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Evolution of a forearc basin, Luzon central valley, Philippines

The Cenozoic history of the 14 km-thick Luzon Central Valley sequence illustrate
s the development of a forearc basin. Forearc basins are important both as major
sediment traps and as sites of hydrocarbon accumulations. The Luzon basin is fl
oored by oceanic crust on the seaward (western) side and older accreted terranes
on the arc (eastern) side. Initial sedimentation on this oceanic crust occurred
during early Tertiary northward translation and emplacement of the crust as an
ophiolite along a strike-slip or oblique-slip zone. The basal sediments consist
of pelagic limestones and thin ash layers overlain by sandy turbidites derived f
rom uplift and progressive dissection of the opmolite. A sequence of arc-derived
sediments at least 26,000 ft (8 km) thick was shed into the eastern (arc) side
of the basin during late Paleogene to Quaternary convergence along the western m
argin of Luzon. By the middle Miocene, the Central Valley became a continuous, e
longate basin fringed by extensive shelf deposits, along both the uplifted seawa
rd and arc sides of the basin. Detritus shed from both flanks filled the subsidi
ng basin and resulted in progressively shallower depths. Nonmarine deposition be
gan in central portions of the basin in the Pliocene and migrated with time both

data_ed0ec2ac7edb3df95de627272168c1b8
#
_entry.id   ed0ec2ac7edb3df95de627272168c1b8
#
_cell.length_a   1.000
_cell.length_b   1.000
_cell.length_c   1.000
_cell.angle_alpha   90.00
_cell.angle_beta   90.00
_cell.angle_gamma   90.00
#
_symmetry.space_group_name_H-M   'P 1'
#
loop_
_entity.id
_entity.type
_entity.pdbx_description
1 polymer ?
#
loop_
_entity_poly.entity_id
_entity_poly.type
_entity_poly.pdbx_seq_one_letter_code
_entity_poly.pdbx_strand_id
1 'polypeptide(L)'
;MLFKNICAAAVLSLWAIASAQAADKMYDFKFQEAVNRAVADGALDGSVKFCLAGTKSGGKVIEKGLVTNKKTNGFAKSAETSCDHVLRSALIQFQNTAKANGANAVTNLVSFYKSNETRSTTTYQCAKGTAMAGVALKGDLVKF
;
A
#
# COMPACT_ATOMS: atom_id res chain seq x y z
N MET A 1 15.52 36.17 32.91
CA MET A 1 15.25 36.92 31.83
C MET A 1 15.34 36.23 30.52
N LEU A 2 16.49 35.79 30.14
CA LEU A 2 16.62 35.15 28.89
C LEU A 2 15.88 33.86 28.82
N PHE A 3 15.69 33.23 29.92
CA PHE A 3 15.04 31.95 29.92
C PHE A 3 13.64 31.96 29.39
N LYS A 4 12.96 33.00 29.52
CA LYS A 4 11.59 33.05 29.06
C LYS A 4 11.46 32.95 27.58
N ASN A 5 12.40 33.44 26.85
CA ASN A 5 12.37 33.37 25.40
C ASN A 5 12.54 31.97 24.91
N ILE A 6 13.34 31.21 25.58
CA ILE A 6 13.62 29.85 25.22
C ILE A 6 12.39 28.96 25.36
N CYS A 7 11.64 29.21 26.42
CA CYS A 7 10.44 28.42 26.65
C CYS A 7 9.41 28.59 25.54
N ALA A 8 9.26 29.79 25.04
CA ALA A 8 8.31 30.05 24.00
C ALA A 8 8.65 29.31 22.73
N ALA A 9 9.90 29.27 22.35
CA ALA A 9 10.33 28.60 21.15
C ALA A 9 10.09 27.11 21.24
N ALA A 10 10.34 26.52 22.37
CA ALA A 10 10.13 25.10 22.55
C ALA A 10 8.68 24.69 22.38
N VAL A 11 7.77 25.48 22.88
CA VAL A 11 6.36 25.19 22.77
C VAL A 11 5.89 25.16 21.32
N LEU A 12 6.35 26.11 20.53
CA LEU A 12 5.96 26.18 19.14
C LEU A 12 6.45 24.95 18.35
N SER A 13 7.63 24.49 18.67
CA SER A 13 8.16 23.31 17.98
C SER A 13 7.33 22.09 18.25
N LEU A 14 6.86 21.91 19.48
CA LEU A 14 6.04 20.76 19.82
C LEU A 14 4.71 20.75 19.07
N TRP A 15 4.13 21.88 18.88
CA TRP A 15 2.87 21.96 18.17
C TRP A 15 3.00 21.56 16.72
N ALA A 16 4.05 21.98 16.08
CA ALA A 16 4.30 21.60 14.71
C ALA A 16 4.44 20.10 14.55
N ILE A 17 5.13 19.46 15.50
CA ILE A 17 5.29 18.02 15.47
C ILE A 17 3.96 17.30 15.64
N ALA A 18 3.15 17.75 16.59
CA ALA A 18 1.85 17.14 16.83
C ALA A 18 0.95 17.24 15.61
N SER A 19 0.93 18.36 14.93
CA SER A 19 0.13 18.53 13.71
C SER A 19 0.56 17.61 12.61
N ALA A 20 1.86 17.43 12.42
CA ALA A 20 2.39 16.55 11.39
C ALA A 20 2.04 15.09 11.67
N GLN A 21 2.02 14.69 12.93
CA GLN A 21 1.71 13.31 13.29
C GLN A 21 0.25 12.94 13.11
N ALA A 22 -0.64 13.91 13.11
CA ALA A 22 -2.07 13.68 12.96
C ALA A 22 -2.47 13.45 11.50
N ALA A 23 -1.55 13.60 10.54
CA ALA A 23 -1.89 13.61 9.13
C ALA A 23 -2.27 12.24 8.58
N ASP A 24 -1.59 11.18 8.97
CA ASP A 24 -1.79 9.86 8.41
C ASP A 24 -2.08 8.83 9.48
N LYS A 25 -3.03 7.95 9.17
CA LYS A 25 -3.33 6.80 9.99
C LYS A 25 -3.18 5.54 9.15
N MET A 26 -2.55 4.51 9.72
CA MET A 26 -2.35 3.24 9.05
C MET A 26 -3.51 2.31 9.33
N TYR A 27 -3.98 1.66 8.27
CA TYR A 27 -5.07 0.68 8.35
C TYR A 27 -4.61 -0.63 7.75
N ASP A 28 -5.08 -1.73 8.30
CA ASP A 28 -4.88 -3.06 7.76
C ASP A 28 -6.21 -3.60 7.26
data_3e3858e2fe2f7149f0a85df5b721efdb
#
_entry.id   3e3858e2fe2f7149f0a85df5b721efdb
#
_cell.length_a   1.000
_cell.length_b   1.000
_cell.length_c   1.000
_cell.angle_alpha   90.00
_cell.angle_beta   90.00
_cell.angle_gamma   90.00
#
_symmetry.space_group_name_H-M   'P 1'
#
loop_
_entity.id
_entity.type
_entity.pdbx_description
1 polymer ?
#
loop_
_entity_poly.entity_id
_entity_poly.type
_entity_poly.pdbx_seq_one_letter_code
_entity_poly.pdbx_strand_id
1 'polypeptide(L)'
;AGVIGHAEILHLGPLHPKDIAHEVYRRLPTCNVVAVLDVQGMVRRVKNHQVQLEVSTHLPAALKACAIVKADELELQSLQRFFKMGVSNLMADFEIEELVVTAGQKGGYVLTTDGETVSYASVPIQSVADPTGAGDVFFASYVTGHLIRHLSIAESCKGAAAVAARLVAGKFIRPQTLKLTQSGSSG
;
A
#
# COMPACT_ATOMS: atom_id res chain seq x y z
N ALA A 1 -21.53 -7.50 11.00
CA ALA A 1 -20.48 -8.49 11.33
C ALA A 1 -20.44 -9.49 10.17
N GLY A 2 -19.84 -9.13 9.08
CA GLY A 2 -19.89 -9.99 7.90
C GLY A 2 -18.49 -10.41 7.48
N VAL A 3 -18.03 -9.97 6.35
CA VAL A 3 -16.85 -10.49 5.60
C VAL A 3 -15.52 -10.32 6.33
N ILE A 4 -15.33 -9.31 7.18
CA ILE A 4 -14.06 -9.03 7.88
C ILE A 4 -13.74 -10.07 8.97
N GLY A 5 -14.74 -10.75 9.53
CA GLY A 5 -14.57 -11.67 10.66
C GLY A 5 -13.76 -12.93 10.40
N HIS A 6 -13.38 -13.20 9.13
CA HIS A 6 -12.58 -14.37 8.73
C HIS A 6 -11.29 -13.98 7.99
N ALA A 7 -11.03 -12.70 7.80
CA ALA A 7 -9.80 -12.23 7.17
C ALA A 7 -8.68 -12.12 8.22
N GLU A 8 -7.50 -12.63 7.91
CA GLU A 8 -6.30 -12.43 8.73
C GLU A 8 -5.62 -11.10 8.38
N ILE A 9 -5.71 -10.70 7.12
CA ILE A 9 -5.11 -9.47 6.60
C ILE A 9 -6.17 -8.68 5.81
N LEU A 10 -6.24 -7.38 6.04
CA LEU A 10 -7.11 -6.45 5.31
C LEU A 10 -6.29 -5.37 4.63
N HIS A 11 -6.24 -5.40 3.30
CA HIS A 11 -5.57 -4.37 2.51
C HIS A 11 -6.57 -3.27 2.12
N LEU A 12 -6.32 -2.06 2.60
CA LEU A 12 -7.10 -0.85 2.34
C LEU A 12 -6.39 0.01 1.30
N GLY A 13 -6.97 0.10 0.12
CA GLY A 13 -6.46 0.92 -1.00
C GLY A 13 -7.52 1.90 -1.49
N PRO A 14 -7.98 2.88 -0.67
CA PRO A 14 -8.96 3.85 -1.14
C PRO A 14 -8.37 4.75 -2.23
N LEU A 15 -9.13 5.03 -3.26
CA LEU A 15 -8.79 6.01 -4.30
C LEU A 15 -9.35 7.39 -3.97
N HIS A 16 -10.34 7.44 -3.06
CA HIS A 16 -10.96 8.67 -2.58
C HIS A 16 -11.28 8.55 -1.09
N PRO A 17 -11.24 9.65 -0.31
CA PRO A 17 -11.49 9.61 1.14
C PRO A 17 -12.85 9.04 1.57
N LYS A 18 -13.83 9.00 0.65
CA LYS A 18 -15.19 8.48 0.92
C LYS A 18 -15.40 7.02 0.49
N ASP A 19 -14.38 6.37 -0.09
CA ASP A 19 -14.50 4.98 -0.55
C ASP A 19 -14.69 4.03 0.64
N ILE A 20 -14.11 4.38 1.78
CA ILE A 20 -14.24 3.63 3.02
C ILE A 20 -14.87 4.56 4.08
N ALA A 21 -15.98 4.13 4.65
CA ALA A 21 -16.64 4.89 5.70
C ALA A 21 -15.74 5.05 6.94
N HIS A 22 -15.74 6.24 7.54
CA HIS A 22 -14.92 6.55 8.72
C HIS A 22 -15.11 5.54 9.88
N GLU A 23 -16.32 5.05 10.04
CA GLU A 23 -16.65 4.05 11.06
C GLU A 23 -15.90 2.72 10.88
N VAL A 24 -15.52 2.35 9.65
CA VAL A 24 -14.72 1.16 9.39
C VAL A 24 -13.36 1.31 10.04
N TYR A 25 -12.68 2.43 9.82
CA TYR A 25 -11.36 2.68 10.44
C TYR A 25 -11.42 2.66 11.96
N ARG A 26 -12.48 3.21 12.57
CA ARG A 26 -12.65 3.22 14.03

north and south along the basin axis. Late Miocene to Holocene movement along t
he Philippine fault zone caused uplift and folding of adjacent parts of the basi
n. Exploration models for the Central Valley predict gasprone hydrocarbon genera
tion in central portions of the basin at times that coincide with and postdate t
he formation of both structural and stratigraphic traps. Previous drilling in th
e basin has either been in areas with thermally immature source rocks or has fai
led to reach prospective intervals where thermal maturation is inferred. The hyd
rocarbon potential has not been determined adequately.
Bachman, S.B. ; Lewis, S.D. ; Schweller, W.J.
Publication Date:
OSTI Identifier:
Resource Type:
Journal Article
Resource Relation:
Journal Name: Am. Assoc. Pet. Geol., Bull.; (United States); Journal Volume: 67:
Research Org:
Dept. of Geological Sciences, Cornell Univ., Ithaca, NY
Country of Publication:
United States